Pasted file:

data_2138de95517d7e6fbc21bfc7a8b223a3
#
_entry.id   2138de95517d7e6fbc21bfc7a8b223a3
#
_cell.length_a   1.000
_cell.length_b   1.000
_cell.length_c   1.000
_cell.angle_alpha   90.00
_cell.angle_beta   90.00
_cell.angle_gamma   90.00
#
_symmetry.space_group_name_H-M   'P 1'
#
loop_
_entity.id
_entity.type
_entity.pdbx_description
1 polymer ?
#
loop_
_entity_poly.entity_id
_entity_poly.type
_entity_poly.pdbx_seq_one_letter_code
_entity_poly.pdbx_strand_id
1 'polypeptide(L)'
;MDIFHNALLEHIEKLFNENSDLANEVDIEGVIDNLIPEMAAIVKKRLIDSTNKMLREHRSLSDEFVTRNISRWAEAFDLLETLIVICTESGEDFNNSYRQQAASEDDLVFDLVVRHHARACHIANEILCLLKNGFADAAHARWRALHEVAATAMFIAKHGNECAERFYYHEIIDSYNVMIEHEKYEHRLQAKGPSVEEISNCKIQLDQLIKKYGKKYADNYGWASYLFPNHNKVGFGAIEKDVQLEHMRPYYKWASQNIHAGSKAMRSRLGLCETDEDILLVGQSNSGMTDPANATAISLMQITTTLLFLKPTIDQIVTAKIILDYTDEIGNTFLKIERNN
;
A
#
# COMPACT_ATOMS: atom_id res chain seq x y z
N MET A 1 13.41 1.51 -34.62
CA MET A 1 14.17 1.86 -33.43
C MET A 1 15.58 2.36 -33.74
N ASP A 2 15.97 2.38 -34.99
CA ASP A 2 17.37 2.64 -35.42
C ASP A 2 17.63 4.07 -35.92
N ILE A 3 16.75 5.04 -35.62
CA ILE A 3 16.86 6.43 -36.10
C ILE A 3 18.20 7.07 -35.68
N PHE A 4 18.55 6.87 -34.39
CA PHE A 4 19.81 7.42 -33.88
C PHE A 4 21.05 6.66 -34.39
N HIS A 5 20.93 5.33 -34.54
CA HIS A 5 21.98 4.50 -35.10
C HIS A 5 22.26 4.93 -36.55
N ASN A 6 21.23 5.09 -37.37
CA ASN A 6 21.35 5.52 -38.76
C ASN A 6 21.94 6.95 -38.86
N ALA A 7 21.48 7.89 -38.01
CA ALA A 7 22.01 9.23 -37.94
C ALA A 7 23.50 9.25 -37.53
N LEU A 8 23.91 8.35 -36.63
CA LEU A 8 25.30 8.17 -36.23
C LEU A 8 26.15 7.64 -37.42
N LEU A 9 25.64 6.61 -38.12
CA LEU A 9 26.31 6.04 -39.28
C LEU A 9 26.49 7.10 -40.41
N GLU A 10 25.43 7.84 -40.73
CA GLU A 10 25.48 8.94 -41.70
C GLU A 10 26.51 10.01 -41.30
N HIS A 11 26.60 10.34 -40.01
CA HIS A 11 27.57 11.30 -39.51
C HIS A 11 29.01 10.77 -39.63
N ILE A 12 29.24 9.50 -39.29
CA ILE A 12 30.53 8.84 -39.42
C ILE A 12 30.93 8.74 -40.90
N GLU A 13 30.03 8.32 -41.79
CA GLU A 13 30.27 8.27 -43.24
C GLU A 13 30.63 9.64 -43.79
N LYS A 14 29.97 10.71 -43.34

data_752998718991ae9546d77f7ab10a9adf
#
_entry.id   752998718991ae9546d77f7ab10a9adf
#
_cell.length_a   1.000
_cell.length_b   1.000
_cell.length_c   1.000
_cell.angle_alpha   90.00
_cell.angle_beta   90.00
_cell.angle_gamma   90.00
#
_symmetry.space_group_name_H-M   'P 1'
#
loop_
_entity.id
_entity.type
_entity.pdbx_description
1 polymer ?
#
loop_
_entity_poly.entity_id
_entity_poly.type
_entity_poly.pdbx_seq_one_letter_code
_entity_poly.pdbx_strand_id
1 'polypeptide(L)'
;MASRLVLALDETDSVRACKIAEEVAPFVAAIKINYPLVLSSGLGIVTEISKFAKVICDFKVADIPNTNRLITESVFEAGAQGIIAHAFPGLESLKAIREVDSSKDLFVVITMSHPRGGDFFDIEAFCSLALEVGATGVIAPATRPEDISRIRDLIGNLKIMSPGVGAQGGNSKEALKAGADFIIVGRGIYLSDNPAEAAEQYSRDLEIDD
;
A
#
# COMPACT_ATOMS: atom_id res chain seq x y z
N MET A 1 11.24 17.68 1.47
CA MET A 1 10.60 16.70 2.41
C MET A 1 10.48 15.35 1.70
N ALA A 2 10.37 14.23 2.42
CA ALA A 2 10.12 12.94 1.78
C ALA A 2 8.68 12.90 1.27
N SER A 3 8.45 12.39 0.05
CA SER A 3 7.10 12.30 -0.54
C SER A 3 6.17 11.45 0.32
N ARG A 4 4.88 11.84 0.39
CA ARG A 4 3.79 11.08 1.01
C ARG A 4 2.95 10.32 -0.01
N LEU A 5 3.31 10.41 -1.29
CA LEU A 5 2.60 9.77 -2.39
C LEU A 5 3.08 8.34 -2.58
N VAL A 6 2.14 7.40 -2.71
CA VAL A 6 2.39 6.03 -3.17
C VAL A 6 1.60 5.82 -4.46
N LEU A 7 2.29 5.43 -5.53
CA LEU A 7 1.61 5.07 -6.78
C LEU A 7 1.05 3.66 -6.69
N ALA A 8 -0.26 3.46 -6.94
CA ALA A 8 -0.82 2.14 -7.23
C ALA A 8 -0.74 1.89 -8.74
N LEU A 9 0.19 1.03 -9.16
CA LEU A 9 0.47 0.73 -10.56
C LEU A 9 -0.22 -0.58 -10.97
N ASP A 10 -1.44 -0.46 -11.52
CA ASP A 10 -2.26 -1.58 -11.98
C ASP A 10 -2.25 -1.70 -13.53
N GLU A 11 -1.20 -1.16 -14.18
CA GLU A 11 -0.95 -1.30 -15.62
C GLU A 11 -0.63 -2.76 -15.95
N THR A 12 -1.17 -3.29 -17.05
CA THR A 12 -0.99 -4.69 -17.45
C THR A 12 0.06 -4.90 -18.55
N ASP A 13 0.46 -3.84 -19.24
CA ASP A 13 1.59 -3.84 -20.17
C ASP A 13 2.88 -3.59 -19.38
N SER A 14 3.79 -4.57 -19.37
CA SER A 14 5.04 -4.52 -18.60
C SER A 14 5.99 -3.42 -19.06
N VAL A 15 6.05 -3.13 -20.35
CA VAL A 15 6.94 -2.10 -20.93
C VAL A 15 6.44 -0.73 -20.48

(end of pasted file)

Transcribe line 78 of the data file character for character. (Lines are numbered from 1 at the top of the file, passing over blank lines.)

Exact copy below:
_cell.angle_alpha   90.00